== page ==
Evolving the Concept

At the beginning of a novel is an idea, something you would like to write about. Some writers start with a striking character, others with a compelling issue. If the issue is the germ, that needs to be quickly married with thoughts about the characters populating that drama.

Let’s take a popular issue in 2016: the Standing Rock protest against the North Dakota-Illinois oil pipeline. The tale of brave Sioux tribes people standing up against the scheming U.S. government is an American legend. The theft of treaty land, police use of concussion grenades and water cannons, the tents huddled against snow drifts—all these evoke the modern enactment of Wounded Knee.

You start to research the topic, and you find articles about the Sioux chairman and the county sheriff and the number of pipeline leaks country-wide, etc. It becomes apparent that the local white folks and red folks don’t like each other at all. Yet all of this is background noise, really. You need persons, not people.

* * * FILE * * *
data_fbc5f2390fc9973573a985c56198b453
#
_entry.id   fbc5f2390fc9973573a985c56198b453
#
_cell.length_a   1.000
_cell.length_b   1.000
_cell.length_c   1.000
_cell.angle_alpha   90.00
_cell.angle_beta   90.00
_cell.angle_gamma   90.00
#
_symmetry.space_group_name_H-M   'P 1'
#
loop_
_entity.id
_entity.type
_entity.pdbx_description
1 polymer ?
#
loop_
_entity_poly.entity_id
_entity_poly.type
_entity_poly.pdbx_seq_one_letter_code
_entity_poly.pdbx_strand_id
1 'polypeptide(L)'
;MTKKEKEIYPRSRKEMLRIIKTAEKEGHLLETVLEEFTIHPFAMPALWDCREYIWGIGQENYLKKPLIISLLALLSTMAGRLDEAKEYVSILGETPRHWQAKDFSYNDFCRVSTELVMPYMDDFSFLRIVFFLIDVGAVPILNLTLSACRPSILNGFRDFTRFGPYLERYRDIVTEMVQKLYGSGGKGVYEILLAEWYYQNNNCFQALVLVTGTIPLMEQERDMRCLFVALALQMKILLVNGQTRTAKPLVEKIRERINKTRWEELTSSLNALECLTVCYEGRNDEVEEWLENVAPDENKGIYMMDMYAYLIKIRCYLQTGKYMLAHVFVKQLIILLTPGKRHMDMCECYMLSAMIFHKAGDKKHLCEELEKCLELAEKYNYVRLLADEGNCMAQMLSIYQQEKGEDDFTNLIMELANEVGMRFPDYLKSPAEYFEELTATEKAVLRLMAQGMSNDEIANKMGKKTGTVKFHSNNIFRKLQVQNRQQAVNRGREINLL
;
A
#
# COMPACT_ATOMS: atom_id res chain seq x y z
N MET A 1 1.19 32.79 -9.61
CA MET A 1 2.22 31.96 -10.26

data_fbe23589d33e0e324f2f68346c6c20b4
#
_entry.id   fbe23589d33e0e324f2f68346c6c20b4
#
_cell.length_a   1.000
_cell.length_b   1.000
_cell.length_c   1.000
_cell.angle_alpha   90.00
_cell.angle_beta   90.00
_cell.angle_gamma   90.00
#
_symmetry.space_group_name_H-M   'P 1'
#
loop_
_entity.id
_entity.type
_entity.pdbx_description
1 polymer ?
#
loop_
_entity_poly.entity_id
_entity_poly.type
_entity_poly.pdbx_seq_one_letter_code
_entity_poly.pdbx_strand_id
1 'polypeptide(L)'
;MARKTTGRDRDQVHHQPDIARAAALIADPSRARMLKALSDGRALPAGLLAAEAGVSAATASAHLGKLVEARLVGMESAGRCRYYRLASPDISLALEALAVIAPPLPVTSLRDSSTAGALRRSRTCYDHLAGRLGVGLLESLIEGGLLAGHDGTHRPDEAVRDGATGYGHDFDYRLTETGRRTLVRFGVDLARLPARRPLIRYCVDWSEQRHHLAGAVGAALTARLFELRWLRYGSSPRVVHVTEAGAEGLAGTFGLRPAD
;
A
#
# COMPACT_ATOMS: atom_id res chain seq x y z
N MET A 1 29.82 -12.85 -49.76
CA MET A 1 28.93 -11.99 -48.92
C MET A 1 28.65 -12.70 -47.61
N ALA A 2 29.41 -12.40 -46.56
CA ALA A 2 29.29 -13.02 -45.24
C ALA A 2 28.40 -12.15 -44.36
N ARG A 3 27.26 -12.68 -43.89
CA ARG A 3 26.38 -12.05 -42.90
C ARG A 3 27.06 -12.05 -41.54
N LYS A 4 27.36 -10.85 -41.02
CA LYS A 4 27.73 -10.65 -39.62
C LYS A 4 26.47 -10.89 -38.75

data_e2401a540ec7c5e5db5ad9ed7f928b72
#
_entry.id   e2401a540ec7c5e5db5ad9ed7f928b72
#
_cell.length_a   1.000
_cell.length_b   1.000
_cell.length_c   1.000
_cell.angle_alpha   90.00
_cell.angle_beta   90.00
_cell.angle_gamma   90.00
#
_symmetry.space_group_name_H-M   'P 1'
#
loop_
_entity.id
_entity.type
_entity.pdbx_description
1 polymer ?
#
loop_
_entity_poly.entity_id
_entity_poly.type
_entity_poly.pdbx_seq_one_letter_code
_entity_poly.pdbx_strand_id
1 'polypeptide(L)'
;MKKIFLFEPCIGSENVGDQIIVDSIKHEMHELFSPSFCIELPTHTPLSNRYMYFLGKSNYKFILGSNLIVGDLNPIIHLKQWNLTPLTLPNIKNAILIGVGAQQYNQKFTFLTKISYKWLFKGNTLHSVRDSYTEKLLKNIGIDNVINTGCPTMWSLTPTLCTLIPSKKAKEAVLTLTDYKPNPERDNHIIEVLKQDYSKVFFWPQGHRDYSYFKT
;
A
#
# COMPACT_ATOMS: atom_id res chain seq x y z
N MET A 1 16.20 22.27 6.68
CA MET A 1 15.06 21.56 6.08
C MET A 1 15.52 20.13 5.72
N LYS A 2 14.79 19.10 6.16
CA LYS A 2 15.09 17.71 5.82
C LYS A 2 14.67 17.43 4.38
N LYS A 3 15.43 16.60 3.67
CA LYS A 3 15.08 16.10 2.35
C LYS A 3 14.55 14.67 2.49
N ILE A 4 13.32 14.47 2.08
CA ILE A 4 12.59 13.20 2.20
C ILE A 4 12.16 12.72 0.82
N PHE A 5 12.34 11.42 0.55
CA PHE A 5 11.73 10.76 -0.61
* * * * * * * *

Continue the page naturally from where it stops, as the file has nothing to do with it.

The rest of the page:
Further research into the Sioux today turns up the fact that a high percentage of those on the reservation are alcoholics. That’s not surprising, considering the crappy reservation land given to them. If you are thinking in terms of character, though, you need to move beyond passive reader to active thinker. What if: a man in his thirties who has lost his family through his drinking binges suddenly seizes upon the protest as his way to redeem himself? What if everybody around him—who know him very well—jeer at things he says to Eastern news reporters? What about the white cop who has arrested him upteen times and thrown him in the drunk tank overnight?

That’s where fiction lives—the personal conflicts within the wider conflict. No matter how popular the issue, you still have to do the hard work of digging into a life deep enough to reveal the character’s emotions. That’s the only way the freezing water from the fire engine hose will truly sting the reader. If you want a phoenix to rise out of the ashes, what do the ashes look like?

Exercise: If you can quickly pick out 3-4 characters you’d like to write about, you can assign bits to them as you do your research. For instance, who is the real person behind the interview? Maybe you cast that in an ironic context. Or, maybe the words she speaks are her final redemption. Research facts are background until you assign a personal quality to them.

“Highly organized research is guaranteed to produce nothing new.”
—Frank Herbert

Copyright @ 2016, John Paine

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Copyright © 2012 John Paine. All rights reserved.